Saturday, October 09, 2004

Don't Be Afraid to Say "Cancer"

Recently, most of my palliative care patients have been comatose. My work was focused on keeping them comfortable and guiding the families to do the "work" for their dying loved one.

"Tell him what you think he did well in his lifetime. Tell him you forgive him and ask for his forgiveness." I would explain that this is the end-of-life work that their loved one would be doing out loud if they were able to. "Help her make peace with her life."

Yesterday, I had two palliative care patients, both of whom were fully awake. It had been weeks, possibly months, since I'd had a patient who was alert and it kind of threw me off. I'd become so comfortable with the families, but suddenly felt estranged from the patients themselves.

The main thing I try to focus on when with the people who are dying and their families is to be open to using the words that so many avoid out of discomfort. Don't be afraid to say: death, dying, cancer, end-of-life. Acknowledging the pink elephant in the middle of the room frequently is a large part of this work. However, I'm still not quite suave with these conversations.

One of my patients yesterday was confused. She didn't even know her own name, let alone recall mine.

"Do you know who I am?"

She shook her head no.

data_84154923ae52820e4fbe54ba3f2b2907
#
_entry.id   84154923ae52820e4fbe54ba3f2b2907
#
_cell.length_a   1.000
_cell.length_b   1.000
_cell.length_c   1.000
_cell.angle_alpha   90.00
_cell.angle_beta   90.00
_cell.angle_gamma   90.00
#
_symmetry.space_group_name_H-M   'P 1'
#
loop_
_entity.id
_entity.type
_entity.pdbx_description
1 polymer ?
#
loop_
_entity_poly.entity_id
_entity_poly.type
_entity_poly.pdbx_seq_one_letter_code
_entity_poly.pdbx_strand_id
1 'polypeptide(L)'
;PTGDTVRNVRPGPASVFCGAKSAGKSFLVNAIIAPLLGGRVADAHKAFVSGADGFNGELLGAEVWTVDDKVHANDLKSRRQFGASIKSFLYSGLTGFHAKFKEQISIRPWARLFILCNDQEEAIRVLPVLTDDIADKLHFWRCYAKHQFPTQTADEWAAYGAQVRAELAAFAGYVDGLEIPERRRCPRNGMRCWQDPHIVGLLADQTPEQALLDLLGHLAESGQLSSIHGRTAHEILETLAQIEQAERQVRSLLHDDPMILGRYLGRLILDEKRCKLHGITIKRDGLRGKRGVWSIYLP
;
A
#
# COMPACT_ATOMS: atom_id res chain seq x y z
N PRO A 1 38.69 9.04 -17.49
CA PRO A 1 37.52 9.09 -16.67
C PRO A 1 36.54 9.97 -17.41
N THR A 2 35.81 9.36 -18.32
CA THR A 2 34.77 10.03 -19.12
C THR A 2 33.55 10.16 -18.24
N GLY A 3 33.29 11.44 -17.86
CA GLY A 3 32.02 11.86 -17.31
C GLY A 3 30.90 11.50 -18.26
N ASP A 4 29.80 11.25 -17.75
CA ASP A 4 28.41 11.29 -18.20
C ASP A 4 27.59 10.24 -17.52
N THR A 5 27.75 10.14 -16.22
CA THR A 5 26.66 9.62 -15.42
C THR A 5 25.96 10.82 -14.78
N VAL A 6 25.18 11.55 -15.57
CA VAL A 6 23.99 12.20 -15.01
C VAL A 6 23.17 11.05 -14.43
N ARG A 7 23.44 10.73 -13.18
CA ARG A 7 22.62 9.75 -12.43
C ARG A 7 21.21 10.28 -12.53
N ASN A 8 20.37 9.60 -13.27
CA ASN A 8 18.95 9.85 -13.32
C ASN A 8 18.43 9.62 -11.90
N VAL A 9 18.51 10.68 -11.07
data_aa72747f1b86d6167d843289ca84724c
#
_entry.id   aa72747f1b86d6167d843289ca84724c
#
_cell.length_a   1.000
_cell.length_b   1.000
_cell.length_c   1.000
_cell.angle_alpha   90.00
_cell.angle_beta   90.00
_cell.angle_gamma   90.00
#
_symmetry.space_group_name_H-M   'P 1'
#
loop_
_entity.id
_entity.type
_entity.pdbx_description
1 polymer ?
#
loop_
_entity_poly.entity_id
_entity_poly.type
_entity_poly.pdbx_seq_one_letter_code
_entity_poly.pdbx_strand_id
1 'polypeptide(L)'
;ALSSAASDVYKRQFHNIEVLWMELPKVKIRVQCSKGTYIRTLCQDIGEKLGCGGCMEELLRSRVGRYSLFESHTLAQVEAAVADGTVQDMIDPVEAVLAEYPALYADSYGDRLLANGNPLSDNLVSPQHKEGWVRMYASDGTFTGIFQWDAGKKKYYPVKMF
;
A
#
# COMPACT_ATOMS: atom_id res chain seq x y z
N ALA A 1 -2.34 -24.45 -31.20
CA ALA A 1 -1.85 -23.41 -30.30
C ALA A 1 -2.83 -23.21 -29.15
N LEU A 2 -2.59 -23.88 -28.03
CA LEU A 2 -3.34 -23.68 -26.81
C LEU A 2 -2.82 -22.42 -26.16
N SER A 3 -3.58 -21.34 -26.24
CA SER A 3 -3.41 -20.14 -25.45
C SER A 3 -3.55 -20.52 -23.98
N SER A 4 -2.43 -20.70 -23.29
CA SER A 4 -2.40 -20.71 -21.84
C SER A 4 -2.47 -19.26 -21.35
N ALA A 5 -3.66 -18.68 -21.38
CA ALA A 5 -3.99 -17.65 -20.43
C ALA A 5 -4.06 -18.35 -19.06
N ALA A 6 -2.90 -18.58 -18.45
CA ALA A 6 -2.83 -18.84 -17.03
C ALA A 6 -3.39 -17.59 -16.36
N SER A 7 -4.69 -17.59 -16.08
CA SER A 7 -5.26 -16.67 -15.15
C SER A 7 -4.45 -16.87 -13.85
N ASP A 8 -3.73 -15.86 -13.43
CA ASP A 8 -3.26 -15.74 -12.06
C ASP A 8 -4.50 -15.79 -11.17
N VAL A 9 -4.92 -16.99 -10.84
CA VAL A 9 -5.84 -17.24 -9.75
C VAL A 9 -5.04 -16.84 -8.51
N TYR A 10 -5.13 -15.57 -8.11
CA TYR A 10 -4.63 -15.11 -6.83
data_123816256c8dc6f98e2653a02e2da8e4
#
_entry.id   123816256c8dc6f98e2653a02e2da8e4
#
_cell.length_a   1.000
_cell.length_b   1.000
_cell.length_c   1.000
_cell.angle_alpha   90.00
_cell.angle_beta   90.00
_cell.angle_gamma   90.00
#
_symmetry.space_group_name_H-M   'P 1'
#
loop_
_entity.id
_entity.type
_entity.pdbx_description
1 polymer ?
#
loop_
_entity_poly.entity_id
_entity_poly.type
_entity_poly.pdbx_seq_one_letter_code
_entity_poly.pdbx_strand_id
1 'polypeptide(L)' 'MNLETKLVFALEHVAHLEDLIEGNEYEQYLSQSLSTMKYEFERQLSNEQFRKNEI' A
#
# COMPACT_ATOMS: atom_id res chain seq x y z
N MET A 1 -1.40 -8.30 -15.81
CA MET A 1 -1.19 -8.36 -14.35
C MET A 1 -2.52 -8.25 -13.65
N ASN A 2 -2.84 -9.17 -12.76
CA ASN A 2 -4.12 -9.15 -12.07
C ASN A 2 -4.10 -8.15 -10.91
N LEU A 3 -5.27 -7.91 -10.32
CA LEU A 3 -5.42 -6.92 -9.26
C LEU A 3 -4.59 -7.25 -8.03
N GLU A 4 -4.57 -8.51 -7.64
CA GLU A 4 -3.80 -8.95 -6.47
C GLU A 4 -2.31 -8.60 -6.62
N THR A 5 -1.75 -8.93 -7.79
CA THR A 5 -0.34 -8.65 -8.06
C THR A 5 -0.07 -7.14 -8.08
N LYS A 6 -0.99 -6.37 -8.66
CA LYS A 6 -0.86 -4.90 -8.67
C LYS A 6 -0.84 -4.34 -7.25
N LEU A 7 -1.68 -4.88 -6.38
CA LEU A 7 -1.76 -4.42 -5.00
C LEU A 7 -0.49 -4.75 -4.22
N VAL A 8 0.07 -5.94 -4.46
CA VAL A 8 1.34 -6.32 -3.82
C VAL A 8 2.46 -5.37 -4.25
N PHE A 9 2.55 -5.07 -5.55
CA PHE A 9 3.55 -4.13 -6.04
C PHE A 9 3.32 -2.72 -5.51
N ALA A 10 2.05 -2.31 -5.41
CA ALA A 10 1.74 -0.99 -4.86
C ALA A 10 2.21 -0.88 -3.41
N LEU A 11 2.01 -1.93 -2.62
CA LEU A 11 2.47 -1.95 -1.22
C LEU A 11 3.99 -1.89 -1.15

"I'm Mia. I'm your nurse," I explained. "Do you know where you are?"

She again shook her head no.

"You're in the hospital."

She looked at me blankly.

"Do you know why you're here?"

She again shook her head no.

"You have cancer."

She continued to look at me blankly.

I felt frustrated. I wasn't sure she understood what I was saying. I had to leave the room for a moment and then came back.

"Do you remember who I am?" I asked again, to assess her short-term memory.

She again shook her head no.

"I'm Mia. I'm your nurse," I reminded her.

I had met with the palliative care team that afternoon and they'd explained to me that their goal was to keep her alive for another two weeks until her daughter's wedding.

"So, I hear there is going to be a wedding." I looked to her husband who had just arrived and then looked towards the patient. The patient looked at me with excited surprise in her face. She didn't seem to have heard the news. I again assumed she must be confused.

Her son then entered the room and approached her bed to kiss her hello.

"I'm sick," she informed him as if she had just learned this fact, though she'd been in the hospital for weeks. Suddenly, I wasn't sure how confused she was. Did she just figure that out from me? Surely the doctors had told her of her prognosis, as they had signed for her to be made palliative care and had signed the DNR/DNI orders. Did the emotional impact of my pronouncement ingrain it more solidly into her fragile memory?

I had worked hard to overcome my timidity in approaching these subjects with her. But in retrospect, I wish I had started the conversation out differently.

"Tell me what you understand about why you're here." I have been taught over-and-over: use open ended questions. The awkwardness I still feel during these conversations wipes out the basic communications lessons I've learned over and over.

Someday I hope I get it right. In the meantime, I hope my stumbling at least had the side effect of opening a door for the family to start talking directly about the fact that she is dying.

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